Where we come from, when you like a house, you just pick up the phone and tell the owner how much you’re willing to pay for it. He thinks it over for a few days, then usually comes back with a counter-offer, which you usually counter-offer again and so on. Sometimes a real estate agent is involved in the game, but only as the oral relayer of all offers. After a week — or maybe even two — everyone agrees on a price. That’s when the potential buyer realizes he’d better start looking for some money to hand over when the ‘compromis’ or the contract is signed. A few days later, in the cosiness of the house that is the object of the buyer’s desire, a certified bank check covering a 10% downpayment gets exchanged. Rather ceremoniously — and often using a nice and heavy pen — each party signs a contract of some three pages, committing the seller not to accept any other offer and the buyer to finding a loan within three months. More often than not a bottle of bubbles is produced and both parties toast to a successful business deal, stoically ignoring the clause that states that should the buyer fail to find a loan, the 10% down payment will be returned to him and the sale will be cancelled.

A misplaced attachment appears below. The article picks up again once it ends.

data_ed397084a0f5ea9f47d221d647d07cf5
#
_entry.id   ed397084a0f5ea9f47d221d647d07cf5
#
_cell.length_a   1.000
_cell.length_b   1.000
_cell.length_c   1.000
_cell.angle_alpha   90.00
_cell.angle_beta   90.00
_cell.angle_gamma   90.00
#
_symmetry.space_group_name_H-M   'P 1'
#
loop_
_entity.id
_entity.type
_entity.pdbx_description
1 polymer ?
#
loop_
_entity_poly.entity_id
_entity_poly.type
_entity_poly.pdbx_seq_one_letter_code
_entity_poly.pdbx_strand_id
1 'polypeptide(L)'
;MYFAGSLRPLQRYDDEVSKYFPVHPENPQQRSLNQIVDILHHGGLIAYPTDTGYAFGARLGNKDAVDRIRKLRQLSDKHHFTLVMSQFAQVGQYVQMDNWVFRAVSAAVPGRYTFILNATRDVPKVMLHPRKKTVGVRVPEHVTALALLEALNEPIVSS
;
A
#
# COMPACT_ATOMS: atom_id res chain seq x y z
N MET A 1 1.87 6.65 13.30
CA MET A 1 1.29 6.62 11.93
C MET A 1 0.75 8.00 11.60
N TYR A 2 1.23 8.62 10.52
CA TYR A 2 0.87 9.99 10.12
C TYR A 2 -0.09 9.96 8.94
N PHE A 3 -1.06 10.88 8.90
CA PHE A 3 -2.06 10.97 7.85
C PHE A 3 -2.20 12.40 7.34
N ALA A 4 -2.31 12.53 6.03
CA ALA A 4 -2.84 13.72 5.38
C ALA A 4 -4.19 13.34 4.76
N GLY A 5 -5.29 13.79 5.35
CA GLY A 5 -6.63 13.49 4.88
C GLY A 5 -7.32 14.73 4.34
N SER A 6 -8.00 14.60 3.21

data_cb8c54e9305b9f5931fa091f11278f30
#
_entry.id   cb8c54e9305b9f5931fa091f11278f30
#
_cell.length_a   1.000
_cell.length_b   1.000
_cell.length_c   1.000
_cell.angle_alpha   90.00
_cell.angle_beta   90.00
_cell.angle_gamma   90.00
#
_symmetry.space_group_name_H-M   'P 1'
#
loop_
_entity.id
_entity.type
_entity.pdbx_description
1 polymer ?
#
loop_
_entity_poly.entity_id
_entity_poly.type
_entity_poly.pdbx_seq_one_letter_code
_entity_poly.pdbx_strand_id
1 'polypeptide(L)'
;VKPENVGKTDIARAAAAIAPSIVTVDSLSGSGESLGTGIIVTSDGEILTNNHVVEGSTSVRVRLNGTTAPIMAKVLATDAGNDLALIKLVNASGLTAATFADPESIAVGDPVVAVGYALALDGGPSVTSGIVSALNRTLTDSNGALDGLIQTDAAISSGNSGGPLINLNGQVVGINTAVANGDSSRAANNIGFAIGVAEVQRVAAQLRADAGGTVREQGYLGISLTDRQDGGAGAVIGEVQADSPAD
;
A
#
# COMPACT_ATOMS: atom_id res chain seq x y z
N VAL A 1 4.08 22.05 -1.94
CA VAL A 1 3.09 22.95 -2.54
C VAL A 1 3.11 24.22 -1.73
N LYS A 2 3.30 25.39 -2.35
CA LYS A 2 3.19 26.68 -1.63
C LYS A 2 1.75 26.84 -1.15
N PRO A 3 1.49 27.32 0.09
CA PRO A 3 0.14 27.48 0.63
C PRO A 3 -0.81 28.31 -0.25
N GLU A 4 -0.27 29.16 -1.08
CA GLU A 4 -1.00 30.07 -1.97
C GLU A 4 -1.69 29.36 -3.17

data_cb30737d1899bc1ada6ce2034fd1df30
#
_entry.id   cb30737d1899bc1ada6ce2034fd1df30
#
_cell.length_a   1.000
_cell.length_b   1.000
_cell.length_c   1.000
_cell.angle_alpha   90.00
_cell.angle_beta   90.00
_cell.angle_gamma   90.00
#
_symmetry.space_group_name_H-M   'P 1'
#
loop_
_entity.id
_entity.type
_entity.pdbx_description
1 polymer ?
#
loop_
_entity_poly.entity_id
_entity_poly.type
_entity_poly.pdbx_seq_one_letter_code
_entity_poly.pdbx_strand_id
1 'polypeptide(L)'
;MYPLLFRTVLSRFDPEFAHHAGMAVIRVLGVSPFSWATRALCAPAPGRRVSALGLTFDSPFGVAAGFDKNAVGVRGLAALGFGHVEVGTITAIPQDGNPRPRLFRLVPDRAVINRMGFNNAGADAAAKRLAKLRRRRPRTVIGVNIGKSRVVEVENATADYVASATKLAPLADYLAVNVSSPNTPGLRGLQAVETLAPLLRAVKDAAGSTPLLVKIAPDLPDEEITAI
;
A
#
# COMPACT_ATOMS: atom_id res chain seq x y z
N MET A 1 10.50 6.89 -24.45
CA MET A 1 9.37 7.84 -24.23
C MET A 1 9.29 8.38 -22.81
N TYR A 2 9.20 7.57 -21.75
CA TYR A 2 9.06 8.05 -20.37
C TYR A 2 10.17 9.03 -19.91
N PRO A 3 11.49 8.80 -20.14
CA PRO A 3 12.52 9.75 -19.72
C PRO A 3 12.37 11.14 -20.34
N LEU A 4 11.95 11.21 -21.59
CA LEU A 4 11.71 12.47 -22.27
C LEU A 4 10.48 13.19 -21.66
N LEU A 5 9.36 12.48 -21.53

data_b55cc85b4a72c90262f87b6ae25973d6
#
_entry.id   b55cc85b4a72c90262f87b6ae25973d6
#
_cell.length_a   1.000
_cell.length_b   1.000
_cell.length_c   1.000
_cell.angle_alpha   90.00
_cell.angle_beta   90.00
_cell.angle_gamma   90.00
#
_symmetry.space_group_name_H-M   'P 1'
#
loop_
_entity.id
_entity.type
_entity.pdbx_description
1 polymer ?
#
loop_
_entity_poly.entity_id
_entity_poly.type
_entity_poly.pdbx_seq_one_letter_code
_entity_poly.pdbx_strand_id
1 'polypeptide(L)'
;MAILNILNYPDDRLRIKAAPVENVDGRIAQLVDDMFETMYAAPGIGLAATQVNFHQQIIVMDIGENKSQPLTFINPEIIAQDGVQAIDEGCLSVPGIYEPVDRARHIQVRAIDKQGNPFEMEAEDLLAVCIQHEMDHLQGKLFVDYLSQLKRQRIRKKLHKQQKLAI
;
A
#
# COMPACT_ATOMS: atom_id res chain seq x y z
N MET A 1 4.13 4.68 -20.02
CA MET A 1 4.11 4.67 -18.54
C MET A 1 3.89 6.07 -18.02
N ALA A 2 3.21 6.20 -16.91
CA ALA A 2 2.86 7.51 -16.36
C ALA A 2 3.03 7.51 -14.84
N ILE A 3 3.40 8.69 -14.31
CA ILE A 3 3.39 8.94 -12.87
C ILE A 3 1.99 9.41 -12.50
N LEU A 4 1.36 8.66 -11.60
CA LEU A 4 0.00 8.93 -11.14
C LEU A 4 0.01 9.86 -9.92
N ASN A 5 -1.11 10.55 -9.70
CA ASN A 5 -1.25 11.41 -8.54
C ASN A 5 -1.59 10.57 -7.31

It is a rather slow process as you can see. Hence why we want to get our offer out  before leaving for Florida.

In America however, things seem to be done differently. Luckily my husband already contacted the bank last week, just to get an idea of our purchasing capacity. He promptly calls Sandra at the bank, who works Saturdays and Sundays, as if that is the most natural thing in the world. No single Belgian bank would even think of assigning an employee for weekend loan negotiations. Sandra kindly agrees to send all necessary information to Susan within the next hour. We look into our finances to find ways to get enough money in our checking account for the 5% down payment, knowing that writing an uncovered check is a big felony in the US. Then we prepare a mail for Susan containing our offer amount and preferred closing date, four months from now. As I am putting on my coat to leave for some last-minute errands with Eloise, the phone rings.
“About that settlement date,” Susan says, “April is really far away. There’s no way the seller will accept that.”
“Oh, so you think we’d better propose the end of March?” I hear Hubbie ask.
Susan chuckles, as if in response to a joke. “I’d rather go for mid-February,” she says, “at the latest.”
Wow, that’s less than two months from now!

When I get back home two hours later, I find Hubbie concentrated on his computer screen.
“I just got the offer documents from Susan,” he says, turning the laptop to me. “We need to initialize each page electronically and then sign the whole thing.”